European colonization

Arrival of the Portuguese

Pedro Álvares Cabral is believed to be the first Portuguese explorer to land on the Brazilian coast, having been blown off his course to India and making landfall on 22 April 1500. He claimed the territory for Portugal, but it was some years before the Portuguese realized that this was not just another island as the Spanish had found in the Caribbean - in reality they had stumbled across a huge new continent. Further expeditions were sent out and a few trading stations were set up to export the only commodity they felt was of commercial interest: a species of dyewood known as 'pau do brasil'. Little attention was paid to the new colony, as the Portuguese concentrated on the more lucrative trade with Africa, India and the Far East.


The coastal trading stations at Salvador da Bahia, Pernambuco, São Vicente and Cabo Frio soon attracted the attention of French and British traders, who seized Portuguese ships and started to trade directly with the indigenous tribes. The French even proclaimed the right to trade in any part of Brazil not occupied by the Portuguese. This forced the Portuguese Crown to set up a colony and in 1530, Martim Afonso de Sousa was sent out with about 400 men. Faced with the impossibly huge task of colonizing the Brazilian coastline, the Crown turned to private enterprise to stake its claim. In 1534 the coast was divided into 15 captaincies, each of which was donated to an individual captain and governor to develop on behalf of the Crown.The
had been happy to barter brazil wood with the Portuguese and had helped in the logging and transporting of timber, but the introduction of sugar plantations was a different matter and the hunter-gatherers had no experience of such exhausting work. When they refused to co-operate in this profitable enterprise, the Portuguese took the
as slaves on a massive scale, which destroyed the good relations previously enjoyed and led to attacks on Portuguese settlements.

Sugar and slaves

Throughout the colonial period Brazil produced raw materials for Portugal. The colonial economy experienced a succession of booms and recessions, the first of these was based on sugar, as during the 17th century the northeastern provinces of Pernambuco, Bahia and Paraíba were the world's main producers of sugar. As European settlement had led to the death of much of the native population (over a third of the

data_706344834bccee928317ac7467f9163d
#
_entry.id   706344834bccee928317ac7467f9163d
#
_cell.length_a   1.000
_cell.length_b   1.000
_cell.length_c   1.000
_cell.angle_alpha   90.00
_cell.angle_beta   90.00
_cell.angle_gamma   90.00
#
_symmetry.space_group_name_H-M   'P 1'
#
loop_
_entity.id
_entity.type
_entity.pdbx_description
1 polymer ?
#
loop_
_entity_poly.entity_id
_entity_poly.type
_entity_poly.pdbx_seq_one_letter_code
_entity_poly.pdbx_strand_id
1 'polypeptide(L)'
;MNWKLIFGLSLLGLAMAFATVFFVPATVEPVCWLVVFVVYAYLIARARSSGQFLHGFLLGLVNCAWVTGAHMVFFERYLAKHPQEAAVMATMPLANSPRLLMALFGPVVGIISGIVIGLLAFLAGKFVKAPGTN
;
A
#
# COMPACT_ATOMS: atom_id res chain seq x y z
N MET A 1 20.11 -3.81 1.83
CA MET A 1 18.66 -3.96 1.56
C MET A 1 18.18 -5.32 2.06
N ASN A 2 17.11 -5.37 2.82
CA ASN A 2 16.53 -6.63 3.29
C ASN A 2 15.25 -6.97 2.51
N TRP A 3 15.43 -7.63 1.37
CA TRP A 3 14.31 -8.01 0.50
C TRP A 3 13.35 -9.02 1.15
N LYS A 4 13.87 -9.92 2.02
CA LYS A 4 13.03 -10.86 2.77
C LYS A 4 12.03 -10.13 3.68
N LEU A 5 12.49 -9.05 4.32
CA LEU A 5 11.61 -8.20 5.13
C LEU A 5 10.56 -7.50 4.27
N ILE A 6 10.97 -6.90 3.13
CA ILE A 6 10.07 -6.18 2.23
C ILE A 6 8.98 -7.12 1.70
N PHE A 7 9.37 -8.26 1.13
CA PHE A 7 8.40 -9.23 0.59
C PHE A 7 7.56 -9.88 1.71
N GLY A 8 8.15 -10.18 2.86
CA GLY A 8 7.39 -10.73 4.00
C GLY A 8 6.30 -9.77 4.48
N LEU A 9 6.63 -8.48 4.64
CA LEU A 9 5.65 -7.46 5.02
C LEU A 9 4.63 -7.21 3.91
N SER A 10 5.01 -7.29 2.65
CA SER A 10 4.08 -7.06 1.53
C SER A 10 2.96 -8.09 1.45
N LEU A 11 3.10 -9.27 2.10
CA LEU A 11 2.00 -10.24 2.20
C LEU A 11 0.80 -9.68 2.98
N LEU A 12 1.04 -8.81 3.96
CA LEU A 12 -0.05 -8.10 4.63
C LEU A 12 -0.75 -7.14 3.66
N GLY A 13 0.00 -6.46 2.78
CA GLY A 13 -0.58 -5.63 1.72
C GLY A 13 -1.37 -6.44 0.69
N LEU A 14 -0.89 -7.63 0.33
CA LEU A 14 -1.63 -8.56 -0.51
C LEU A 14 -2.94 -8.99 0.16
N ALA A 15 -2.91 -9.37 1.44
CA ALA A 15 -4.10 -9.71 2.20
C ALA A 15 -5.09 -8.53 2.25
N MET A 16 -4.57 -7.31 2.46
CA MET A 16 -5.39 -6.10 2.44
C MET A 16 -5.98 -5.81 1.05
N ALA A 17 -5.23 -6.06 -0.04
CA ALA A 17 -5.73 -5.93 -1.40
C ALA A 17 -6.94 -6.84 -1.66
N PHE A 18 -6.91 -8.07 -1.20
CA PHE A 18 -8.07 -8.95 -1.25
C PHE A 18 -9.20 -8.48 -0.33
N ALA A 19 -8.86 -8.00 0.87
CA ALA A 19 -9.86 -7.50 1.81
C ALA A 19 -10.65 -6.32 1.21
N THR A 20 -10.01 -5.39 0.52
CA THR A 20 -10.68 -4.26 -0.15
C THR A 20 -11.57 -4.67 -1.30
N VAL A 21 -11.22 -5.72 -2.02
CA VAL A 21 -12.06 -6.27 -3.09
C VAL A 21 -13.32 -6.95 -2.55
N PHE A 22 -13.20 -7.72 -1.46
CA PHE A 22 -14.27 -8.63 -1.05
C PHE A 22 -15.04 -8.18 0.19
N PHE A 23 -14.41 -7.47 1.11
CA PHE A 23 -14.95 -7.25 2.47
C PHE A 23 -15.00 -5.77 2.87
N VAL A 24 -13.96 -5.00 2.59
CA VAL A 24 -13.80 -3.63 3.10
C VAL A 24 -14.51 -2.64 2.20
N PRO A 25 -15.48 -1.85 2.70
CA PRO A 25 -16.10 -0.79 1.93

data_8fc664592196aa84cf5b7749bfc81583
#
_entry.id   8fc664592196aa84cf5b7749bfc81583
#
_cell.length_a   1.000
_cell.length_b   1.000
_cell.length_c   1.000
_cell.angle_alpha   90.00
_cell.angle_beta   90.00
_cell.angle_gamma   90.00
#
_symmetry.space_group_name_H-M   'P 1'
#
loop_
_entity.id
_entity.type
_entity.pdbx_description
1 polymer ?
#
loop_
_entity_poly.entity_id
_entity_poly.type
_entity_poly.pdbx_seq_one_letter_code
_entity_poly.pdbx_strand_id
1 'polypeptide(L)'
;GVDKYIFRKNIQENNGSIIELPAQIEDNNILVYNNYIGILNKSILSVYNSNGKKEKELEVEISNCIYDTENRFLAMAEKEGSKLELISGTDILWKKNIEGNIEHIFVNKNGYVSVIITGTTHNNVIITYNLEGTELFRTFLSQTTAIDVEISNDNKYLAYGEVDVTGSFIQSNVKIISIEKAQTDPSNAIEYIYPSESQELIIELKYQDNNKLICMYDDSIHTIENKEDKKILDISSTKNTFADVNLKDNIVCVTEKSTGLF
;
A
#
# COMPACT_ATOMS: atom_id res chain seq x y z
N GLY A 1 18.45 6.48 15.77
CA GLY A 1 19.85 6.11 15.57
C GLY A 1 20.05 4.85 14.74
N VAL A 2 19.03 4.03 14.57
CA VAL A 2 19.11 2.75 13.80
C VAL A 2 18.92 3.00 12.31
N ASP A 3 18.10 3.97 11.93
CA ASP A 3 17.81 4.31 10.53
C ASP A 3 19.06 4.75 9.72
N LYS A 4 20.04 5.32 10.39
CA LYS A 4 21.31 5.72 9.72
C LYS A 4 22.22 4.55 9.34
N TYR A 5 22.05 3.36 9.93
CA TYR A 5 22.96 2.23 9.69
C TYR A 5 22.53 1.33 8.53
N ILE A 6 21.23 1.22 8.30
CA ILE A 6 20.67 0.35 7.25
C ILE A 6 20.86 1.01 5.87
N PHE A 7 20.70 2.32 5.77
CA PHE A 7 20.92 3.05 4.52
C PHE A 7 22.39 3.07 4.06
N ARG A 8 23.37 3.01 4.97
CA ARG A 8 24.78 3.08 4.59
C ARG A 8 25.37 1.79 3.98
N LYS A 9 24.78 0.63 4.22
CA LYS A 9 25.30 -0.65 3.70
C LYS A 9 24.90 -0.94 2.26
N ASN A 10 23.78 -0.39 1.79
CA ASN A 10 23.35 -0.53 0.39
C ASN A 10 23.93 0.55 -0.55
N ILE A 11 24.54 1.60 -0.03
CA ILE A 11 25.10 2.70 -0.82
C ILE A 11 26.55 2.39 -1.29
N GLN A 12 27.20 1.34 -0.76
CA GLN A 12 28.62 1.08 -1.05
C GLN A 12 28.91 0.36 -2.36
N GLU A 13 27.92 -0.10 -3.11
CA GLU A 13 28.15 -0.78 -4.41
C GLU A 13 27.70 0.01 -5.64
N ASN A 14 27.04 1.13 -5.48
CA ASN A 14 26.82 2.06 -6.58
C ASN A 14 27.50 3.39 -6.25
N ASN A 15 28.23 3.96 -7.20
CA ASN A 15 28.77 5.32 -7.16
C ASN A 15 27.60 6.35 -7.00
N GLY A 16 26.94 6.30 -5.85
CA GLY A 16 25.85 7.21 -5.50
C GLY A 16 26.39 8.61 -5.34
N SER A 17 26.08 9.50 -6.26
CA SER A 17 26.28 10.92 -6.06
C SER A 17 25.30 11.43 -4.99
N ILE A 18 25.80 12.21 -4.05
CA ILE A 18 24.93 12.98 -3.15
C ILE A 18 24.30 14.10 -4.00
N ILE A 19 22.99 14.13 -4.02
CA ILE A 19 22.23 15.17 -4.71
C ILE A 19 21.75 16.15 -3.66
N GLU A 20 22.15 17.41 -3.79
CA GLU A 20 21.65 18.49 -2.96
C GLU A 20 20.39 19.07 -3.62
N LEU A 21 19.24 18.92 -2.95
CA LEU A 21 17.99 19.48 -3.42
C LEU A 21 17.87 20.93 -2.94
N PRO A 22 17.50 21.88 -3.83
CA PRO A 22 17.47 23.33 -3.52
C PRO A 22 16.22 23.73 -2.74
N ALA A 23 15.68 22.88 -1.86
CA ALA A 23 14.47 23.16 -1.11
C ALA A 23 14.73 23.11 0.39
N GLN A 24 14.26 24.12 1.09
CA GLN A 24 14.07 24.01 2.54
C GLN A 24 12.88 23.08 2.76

in coastal areas died in epidemics in 1562-1563 alone) and slavery was unsuccessful, the Portuguese imported African slaves to meet the demand for labour on the sugar plantations (
). “The most solid properties in Brazil are slaves”, wrote the Governor in 1729, “for there are lands enough, but only he who has slaves can be master of them.” As many as 10 million African slaves may have survived the dreadful conditions of the Atlantic crossing before the trade was abolished in 1854.

The gold rush

As the sugar industry declined in the late 17th century in the face of competition from British, French and Dutch Caribbean colonies, gold was discovered inland in 1695 in Minas Gerais, Mato Grosso and other areas. Despite the lack of communications, prospectors rushed in from all over Europe. Shortly afterwards, diamonds were found in the Serra do Frio. The economy was largely driven by gold until the 1760s and a revival of world demand for sugar in the second half of the 18th century. Thereafter, there was diversification into other crops such as cacao, rice, cotton and coffee, all of which were produced for export by large numbers of slaves.